Cherry-blossom viewing season – hanami – is here again in Japan and with it the usual weather extremes that run from torrential rain and howling gales to unseasonal warmth and sunshine. Tokyo citizens are used to it and picnic on their blue tarpaulins regardless.
At this time of year it’s a common sight to see an empty stretch of canvas laid out under a particularly good cherry tree. Usually there’s nobody sitting on it – or at most a sleeping worker who has been dispatched to save the spot. The real action begins later in the day but by then the best trees have all been taken. Staking out a place has been standard practice for years. So, imagine the shock this year when the city government announced that unattended tarpaulins would be removed.
Not only that, the Tokyo city hall said that it was introducing a whole list of rules in its drive to improve hanami manners, specifically in Ueno Park, which has been a top cherry-viewing venue since the Edo period and attracts two million visitors during the season. The rules are mostly common sense: don’t damage the trees, don’t leave rubbish, don’t drink too much or disturb the people around you and end parties by 20.00 when the paper lanterns that hang from the trees will be switched off. Leaving rubbish out is a terrible idea anyway since Tokyo’s population of larcenous crows will hop on a picnic mat in search of leftovers in no time. Apparently it was also necessary for a rule to ban fires for cooking or any other purpose, which makes you wonder what people have been getting up to.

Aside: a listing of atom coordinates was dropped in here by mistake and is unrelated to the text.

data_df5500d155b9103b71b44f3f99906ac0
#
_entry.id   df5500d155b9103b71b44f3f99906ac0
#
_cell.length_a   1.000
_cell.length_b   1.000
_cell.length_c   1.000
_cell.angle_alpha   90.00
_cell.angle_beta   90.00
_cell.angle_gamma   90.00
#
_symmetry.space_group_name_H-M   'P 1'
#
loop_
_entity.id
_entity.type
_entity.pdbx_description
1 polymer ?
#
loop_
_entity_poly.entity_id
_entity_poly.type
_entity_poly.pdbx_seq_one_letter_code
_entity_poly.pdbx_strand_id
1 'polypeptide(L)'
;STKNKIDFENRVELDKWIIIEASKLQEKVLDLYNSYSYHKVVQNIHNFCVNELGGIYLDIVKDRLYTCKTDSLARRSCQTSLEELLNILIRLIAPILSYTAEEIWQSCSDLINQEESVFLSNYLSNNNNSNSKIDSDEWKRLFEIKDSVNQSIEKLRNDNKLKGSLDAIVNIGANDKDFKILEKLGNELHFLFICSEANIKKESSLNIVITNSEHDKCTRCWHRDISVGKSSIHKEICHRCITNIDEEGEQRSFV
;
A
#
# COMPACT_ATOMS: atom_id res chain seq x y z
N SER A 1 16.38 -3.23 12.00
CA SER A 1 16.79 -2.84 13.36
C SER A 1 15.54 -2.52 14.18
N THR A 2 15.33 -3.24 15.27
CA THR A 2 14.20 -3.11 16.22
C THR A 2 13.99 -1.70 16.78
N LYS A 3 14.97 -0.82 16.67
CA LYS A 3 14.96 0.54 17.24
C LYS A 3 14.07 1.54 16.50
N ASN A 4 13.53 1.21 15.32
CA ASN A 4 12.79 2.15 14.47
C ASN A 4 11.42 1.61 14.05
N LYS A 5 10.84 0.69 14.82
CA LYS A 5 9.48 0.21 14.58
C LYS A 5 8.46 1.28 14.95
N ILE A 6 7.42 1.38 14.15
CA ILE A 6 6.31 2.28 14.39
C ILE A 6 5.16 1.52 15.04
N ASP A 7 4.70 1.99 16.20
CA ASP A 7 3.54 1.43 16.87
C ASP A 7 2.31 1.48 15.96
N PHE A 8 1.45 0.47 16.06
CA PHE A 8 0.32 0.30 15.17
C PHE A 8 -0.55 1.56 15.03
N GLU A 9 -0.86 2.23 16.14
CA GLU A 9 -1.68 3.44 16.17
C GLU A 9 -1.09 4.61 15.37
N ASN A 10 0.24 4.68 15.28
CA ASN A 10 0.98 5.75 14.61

Concerns that hanami revellers have been getting later and louder are not restricted to Ueno Park. The city government had already clamped down on picnics in Aoyama Cemetery – at one time a popular viewing spot lined with food stalls. Volunteers have been handing out rubbish bags in Yoyogi Park this year although perhaps it’s a sign of how law-abiding Tokyo citizens are that picnickers not separating their rubbish correctly is considered an issue of public concern.
Retailers are reporting that sales of bento lunches are up on last year, particularly the more expensive ones. Yasukuni Shrine in Tokyo has 600 cherry trees and last weekend thousands of people strolled in the spring sunshine enjoying live enka singing and food from dozens of stalls selling grilled fish and chocolate-dipped bananas. Traditional music and dancing were taking place on the shrine’s open-air stage and there were many Asian tourists joining in the fun and apparently oblivious to the politics of a controversial shrine more usually associated with the Japanese war dead. Manner infringements were not on display.
The city government is clearly taking its manners campaign in Ueno Park seriously – it has even come up with a mascot for the purpose. The cute new cartoon enforcer is Uenon, a cheery anthropomorphised cherry flower with a U on her green dress. Litter violators beware.
Fiona Wilson is Asia bureau chief for Monocle.